“They do have work permits. Although, even worse than Spain’s, the job market doesn’t really pay that well, and they haven’t really internationalized their corporate space. So a lot of expats living in Bali are entrepreneurs.”
Singapore is a great place to advance your career via international experience. You’ll find many global companies, so if you aren’t interested in freelancing, this could be a good place to score a more permanent gig.
Lené recommends checking out LinkedIn, Indeed, and Monster for job opportunities, but make sure you’re searching the Singapore-version of these sites. Internations is another great resource for expats in every country.
“If you’re the Average Joe and you’re working in finance or management, banking, maybe, or real estate or any of these kind of jobs, Singapore is a great option…It’s so international and there’s a lot of expats there, so a lot of the work that you’re doing will be for global companies. You’ll be working with people of similar backgrounds, which makes it easier, and then you can take that experience back home.”
And if you get hired by one of these global companies, they will sort out your visa situation for you.
“There's a lot of American companies based there. You can work in insurance, management, tourism…it’s quite easy to get a work permit in the country and you can also make a lot of money,” Lené says. What a delightful surprise!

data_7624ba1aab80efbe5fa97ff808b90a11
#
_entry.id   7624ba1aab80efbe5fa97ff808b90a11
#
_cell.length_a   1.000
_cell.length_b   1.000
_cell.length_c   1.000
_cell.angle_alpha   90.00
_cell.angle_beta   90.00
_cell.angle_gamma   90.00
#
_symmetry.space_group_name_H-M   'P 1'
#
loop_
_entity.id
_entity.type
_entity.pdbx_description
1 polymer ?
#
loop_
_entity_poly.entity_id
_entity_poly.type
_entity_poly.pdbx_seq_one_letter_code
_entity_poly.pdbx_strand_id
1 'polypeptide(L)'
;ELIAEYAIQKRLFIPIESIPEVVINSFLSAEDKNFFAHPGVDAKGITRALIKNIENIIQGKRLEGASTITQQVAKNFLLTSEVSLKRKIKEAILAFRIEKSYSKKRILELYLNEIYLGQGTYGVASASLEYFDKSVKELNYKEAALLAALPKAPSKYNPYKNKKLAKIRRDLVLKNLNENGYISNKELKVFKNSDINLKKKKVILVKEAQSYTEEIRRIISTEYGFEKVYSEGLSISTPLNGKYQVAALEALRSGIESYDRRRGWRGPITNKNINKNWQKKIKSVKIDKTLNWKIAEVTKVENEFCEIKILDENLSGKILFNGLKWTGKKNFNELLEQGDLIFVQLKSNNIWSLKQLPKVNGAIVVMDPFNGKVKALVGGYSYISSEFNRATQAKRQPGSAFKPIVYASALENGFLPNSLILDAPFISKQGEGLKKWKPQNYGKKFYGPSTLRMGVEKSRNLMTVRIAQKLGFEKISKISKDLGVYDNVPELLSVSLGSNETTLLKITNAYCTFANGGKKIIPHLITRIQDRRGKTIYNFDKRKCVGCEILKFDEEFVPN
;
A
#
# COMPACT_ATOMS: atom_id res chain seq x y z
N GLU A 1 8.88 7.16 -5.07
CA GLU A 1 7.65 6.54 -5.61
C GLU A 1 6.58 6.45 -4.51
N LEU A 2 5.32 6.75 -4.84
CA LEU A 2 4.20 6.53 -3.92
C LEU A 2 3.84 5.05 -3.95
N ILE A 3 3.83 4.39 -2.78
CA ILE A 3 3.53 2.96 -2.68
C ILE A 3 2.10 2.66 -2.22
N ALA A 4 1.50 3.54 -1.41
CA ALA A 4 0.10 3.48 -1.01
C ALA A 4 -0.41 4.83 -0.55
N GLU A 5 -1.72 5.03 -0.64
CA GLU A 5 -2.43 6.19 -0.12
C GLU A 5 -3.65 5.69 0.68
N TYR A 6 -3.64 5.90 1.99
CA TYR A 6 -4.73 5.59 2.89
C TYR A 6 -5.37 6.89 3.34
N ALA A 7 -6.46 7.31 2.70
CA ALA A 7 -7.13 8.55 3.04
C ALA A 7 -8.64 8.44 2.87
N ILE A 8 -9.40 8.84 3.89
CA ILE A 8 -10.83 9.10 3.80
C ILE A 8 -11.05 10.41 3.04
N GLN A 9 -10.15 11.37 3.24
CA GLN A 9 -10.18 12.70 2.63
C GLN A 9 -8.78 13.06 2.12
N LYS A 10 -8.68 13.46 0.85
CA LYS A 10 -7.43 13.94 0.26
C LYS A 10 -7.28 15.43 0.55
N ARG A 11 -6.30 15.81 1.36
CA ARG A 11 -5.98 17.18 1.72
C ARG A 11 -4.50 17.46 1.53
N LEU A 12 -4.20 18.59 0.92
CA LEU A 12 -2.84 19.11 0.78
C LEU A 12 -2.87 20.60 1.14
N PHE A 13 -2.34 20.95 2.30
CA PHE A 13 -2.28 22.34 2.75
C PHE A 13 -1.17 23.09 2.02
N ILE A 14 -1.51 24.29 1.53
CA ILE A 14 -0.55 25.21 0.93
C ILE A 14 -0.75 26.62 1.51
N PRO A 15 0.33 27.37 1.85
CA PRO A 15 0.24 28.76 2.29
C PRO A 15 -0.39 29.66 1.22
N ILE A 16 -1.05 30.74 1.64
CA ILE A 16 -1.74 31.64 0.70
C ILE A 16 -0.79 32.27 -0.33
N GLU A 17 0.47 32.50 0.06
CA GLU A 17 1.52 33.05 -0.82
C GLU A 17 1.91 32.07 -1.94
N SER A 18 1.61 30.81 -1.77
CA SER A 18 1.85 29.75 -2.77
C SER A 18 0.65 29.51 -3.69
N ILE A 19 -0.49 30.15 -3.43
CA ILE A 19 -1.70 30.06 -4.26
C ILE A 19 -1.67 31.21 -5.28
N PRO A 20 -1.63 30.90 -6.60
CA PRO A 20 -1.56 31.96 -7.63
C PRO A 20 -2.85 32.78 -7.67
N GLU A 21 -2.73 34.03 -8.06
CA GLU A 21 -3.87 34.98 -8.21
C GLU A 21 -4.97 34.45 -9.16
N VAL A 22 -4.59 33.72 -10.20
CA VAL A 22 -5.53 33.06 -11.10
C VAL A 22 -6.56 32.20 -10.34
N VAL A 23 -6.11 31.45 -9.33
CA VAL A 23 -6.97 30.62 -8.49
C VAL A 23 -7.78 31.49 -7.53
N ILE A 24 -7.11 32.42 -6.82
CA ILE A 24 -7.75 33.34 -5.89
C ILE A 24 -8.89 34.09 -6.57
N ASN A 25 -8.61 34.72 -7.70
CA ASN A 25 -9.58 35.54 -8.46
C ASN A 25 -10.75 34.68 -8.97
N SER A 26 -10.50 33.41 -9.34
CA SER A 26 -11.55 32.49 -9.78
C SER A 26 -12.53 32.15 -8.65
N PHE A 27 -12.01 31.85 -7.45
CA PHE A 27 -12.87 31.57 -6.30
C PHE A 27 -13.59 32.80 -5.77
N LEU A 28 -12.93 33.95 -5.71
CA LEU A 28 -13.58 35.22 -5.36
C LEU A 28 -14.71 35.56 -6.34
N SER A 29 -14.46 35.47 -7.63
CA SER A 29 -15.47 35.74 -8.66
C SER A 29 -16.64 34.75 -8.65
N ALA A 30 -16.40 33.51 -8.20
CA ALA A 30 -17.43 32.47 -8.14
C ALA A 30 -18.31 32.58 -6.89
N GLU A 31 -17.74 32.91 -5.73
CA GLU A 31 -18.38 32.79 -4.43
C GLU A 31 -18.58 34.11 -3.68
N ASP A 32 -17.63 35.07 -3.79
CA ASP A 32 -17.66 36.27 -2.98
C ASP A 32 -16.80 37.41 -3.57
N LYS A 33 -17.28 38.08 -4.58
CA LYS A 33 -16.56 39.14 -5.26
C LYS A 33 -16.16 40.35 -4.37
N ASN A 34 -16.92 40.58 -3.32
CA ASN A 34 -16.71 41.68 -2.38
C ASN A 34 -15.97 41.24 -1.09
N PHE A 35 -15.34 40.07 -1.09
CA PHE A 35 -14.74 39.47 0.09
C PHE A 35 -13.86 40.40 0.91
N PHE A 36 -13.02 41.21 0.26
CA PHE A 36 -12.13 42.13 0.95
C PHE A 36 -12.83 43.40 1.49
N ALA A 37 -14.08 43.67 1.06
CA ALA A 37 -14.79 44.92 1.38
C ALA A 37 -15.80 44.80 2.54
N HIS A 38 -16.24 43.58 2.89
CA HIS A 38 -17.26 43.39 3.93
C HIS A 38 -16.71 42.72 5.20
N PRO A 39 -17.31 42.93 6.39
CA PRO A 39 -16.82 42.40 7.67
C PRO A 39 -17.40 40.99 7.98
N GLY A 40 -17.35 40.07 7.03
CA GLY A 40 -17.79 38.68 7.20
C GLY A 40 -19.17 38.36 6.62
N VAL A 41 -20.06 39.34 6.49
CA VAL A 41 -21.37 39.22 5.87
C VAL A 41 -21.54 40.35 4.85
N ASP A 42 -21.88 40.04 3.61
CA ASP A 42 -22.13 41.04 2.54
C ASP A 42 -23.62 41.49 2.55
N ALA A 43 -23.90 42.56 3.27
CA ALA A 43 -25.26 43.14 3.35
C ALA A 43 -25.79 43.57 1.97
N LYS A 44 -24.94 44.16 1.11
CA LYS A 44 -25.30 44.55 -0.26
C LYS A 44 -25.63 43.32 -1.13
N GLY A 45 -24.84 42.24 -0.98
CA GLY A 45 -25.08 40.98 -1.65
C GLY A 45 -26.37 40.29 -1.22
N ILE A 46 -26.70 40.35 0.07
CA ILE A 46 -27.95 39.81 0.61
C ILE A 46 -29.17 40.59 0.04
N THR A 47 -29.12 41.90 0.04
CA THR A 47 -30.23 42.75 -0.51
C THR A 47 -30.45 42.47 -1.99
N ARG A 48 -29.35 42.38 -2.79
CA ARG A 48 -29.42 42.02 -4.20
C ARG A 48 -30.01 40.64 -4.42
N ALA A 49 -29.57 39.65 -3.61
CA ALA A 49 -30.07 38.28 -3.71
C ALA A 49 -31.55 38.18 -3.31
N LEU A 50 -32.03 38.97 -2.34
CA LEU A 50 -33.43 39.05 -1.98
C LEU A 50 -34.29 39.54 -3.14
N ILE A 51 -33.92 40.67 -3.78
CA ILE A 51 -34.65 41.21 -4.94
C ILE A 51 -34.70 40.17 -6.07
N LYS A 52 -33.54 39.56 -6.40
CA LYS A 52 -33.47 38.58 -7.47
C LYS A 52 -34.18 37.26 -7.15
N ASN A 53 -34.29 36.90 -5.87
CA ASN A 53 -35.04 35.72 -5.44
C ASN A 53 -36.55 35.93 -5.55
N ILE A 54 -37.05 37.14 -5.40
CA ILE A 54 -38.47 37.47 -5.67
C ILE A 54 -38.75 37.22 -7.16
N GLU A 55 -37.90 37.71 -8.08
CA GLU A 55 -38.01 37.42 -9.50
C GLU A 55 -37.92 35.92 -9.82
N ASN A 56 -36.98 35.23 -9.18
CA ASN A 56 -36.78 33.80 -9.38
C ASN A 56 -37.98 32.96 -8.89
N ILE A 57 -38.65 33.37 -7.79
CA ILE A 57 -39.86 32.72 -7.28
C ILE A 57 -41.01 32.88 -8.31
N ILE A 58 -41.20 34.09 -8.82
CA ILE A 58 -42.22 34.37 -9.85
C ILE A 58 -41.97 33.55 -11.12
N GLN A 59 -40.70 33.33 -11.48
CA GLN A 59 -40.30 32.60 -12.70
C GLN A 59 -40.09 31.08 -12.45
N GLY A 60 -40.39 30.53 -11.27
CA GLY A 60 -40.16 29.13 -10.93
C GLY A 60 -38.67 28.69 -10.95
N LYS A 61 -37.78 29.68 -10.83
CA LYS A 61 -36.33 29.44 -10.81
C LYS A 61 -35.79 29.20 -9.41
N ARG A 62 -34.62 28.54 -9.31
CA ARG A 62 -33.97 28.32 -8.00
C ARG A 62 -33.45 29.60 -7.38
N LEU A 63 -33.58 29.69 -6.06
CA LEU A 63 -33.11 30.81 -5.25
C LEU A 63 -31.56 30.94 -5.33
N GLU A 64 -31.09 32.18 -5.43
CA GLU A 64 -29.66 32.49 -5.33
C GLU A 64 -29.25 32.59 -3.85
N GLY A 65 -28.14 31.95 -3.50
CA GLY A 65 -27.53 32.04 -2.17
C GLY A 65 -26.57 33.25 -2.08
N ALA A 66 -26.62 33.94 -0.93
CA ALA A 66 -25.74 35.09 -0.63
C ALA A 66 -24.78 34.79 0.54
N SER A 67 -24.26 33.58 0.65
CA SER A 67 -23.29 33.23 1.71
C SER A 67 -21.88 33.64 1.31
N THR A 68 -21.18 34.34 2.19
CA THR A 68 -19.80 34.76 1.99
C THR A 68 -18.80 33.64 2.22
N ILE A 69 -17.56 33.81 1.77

“It’s a really good place for a career…You don't have to be rocket scientist. You can have a very broad skillset. You can be an accountant, for example. We have Deloitte, PWC, KPMG, and there’s a lot of American insurance companies and hedge funds.”
Plus, the weather is great and if you are a freelancer with American-based clients, you’re in the same time zone as them and are an easy flight away. Boom.
Lené says most women she knows would be interested in living in Paris. It’s beautiful and by train you have easy access to the French Riviera, Amsterdam, Brussels, London. North America is a short(ish) flight away.
You can try to get a company to sponsor your visa (not easy), and they also have something called a long-term residency visa for entrepreneurs.
“You need to apply in your country of residence," Lené says, "through your local consulate. They will provide you with a visa to enter the country, and within three months of you entering the country, then you need to register your business. You need to provide some documentation and then you will be given the residency permit to live, and have your own business, in the country.”
If you found this article useful, please share it, and subscribe to the Postcard Academy podcast. Each week, expats and adventurers share their insider travel tips on the best food, nightlife, and cultural experiences in the most interesting places around the globe. I’m your host, Sarah Mikutel, an American who's spent the last 7 years living in, and traveling around, Europe.